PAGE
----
Google adds FeedBurner to list of acquisitions

Google has once again quenched its increasing thirst for acquisition by snapping up web feed distribution and management specialist FeedBurner, which handles more than 736,000 feeds and deals with over 430,000 publishers.

Financial terms of the deal have not been disclosed. Some media reports are bandying around a suggested price tag of $100 million, although this figure has not been officially confirmed by Google.

"As you know, we're constantly looking for ways to identify and offer new tools for content creators and website publishers. Likewise, we constantly aim to give AdWords advertisers broader distribution to an even wider audience of users. For these reasons, we're very pleased to tell you that we've just acquired FeedBurner," said Susan Wojcicki, vice president of product management at Google in a post on the company's blog.

"We're excited to continue offering the exceptional tools of FeedBurner to content creators throughout the world, and our teams will work together to improve the experiences of feed users, advertisers, and publishers. You can sign up for FeedBurner's services and take advantage of their feed tools and features immediately."

FeedBurner says that it was receptive to being acquired because it believes that there is a great deal of alignment between what Google has achieved and the company's own vision, as well as suggesting that the combined power of its feed metrics and the search giant's analytics provide publishers with a single dashboard view of their audience.

Other areas that made the purchase a compelling one for the company included Google's proven expertise in publisher analytics, distribution and monetisation, in addition to its innovation and global reach.

"Unlike the rumor that FeedBurner is nearly code-complete on a multiplayer Wii edition, the blog posts, phone calls and conjecture about our future as part of the Google family tree are now officially true," the company said in an official blog post.

"FeedBurner has been acquired by Google. The local weather forecast calls for general euphoria with intermittent periods of off-the-rails delight... We like our chances. We are confident that we are going to be a part of the company that can best deliver the most comprehensive suite of services to publishers. We are confident that we're going to continue to have fun and innovate for customers as rapidly as possible. We are confident and hopeful that you'll look at your feed dashboard soon and say to yourself "Well, *that* was a good idea!"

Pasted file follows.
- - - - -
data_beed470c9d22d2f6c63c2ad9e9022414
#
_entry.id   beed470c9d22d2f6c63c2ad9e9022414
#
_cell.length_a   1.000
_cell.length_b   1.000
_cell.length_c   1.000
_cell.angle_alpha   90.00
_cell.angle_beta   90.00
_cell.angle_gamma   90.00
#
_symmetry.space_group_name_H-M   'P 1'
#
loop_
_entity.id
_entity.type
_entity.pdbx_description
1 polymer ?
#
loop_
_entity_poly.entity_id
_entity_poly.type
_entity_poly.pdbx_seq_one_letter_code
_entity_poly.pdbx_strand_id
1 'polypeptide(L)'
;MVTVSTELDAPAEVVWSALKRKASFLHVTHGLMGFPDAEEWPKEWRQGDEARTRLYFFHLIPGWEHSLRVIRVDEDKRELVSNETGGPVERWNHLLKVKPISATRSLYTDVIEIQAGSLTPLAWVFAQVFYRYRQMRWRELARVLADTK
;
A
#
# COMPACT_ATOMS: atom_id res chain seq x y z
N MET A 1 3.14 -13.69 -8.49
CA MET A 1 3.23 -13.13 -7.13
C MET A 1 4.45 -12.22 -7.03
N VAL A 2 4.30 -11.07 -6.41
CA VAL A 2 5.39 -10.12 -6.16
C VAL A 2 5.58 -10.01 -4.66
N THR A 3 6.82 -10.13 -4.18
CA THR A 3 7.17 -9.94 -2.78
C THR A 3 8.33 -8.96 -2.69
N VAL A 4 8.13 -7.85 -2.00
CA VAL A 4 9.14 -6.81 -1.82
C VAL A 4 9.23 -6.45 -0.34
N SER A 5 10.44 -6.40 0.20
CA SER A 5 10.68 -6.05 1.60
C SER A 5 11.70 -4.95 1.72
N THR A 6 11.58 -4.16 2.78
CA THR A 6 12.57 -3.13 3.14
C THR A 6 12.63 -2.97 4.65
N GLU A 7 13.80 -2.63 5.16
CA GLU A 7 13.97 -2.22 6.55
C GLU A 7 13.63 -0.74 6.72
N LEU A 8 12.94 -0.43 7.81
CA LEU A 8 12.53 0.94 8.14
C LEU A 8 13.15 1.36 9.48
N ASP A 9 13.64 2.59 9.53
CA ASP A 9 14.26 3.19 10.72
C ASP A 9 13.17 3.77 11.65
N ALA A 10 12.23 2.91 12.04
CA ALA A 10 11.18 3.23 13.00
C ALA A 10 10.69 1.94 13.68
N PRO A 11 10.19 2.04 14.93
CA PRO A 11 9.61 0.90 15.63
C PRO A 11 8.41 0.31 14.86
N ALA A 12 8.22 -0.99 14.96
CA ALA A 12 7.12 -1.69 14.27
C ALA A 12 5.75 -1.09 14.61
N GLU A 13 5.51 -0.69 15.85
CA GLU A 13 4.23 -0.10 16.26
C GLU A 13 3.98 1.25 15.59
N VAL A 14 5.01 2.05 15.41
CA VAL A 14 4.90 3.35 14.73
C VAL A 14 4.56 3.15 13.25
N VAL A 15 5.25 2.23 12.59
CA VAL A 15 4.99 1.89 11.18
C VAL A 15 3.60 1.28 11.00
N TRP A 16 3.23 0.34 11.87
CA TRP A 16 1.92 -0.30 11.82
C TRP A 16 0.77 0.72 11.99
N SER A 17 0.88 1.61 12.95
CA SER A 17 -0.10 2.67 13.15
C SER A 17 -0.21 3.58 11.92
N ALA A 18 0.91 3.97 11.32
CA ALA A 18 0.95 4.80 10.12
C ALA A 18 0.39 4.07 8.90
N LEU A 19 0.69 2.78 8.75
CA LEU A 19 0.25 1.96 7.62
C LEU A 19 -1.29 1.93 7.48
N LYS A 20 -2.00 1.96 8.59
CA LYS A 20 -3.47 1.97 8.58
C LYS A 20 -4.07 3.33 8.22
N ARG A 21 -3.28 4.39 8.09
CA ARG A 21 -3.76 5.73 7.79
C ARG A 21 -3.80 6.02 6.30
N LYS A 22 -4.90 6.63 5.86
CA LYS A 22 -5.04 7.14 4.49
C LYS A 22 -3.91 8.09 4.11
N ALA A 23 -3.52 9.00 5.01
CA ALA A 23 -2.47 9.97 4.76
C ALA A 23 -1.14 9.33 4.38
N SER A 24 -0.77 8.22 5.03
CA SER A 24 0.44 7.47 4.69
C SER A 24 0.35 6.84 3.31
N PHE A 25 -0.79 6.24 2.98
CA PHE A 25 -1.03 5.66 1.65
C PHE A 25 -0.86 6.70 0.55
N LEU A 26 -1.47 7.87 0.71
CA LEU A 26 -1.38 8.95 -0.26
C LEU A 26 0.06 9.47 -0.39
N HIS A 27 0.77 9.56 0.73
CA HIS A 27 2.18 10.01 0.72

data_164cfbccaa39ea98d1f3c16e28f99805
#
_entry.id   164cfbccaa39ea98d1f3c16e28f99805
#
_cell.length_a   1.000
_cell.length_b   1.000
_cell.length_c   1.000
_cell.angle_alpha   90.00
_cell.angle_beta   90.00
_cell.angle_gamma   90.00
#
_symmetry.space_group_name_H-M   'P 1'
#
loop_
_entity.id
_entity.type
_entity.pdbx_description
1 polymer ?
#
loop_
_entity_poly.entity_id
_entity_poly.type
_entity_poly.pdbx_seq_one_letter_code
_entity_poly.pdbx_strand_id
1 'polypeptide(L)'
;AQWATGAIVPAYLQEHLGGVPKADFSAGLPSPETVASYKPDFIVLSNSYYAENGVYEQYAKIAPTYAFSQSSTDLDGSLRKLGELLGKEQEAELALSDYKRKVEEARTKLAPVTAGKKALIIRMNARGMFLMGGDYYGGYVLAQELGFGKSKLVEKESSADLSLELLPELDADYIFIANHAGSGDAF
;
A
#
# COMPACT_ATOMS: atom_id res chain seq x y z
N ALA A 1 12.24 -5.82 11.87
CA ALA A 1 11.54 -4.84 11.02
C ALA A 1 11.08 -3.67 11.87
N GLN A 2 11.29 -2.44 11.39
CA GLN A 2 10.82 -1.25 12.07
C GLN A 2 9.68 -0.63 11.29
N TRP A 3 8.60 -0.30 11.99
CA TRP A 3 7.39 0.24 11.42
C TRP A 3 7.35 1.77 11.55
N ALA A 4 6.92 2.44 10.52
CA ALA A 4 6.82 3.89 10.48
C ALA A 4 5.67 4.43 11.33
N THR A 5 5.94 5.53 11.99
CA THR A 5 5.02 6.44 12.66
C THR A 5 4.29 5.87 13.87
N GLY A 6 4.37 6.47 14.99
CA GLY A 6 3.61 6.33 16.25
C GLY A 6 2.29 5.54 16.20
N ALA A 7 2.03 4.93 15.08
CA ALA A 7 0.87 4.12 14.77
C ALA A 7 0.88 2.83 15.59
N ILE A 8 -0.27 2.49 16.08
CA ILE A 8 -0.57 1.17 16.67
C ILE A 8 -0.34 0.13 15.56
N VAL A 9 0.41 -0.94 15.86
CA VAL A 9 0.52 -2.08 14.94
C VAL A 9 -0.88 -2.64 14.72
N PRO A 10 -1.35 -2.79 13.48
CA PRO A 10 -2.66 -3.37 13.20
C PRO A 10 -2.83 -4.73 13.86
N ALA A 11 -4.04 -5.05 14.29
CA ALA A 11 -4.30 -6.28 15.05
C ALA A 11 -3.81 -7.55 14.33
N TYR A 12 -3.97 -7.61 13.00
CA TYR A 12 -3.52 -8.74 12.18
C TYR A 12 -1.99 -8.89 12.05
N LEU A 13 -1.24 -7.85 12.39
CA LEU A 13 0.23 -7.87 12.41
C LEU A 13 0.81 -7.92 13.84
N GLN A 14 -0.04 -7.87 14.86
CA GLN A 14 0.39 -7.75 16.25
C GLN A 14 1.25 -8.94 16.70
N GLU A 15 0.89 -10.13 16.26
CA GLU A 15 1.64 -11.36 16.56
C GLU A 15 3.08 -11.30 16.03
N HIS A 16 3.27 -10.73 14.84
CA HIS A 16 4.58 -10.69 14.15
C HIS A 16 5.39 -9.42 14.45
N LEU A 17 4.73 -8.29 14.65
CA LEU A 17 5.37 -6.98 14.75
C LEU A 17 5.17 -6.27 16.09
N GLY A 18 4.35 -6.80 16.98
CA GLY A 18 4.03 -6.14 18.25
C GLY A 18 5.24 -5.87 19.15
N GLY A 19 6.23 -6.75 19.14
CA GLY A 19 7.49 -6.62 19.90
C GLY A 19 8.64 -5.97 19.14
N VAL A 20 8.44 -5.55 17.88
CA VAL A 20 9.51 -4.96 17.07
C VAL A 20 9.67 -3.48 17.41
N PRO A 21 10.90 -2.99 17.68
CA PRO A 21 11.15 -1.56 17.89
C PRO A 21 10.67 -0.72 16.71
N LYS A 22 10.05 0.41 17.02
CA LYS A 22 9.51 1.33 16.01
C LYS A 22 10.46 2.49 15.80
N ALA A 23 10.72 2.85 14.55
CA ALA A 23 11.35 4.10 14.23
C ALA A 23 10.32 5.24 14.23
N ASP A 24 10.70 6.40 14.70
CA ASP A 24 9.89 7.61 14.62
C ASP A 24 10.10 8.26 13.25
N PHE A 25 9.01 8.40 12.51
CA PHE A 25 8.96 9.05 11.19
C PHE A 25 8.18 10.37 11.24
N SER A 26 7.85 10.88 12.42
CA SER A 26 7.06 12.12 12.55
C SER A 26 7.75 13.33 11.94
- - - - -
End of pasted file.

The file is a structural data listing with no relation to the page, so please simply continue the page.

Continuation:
FeedBurner has created a set of FAQs on its website for customers eager to find out how this acquisition affects them.

The acquisition is a great example of Google's attempts to keep well ahead of the competition in terms of its core advertising business, according to David Bradshaw, principal analyst at Ovum.

"One thing that is clear from this is that Google will continue to aggressively enhance its advertising business. Introducing advertising into syndicated content (in other words, content that users 'pull' to themselves) is another small push to extend the 'normal' areas of advertising," he said.

Maggie Holland

Maggie has been a journalist since 1999, starting her career as an editorial assistant on then-weekly magazine Computing, before working her way up to senior reporter level. In 2006, just weeks before ITPro was launched, Maggie joined Dennis Publishing as a reporter. Having worked her way up to editor of ITPro, she was appointed group editor of CloudPro and ITPro in April 2012. She became the editorial director and took responsibility for ChannelPro, in 2016.

Her areas of particular interest, aside from cloud, include management and C-level issues, the business value of technology, green and environmental issues and careers to name but a few.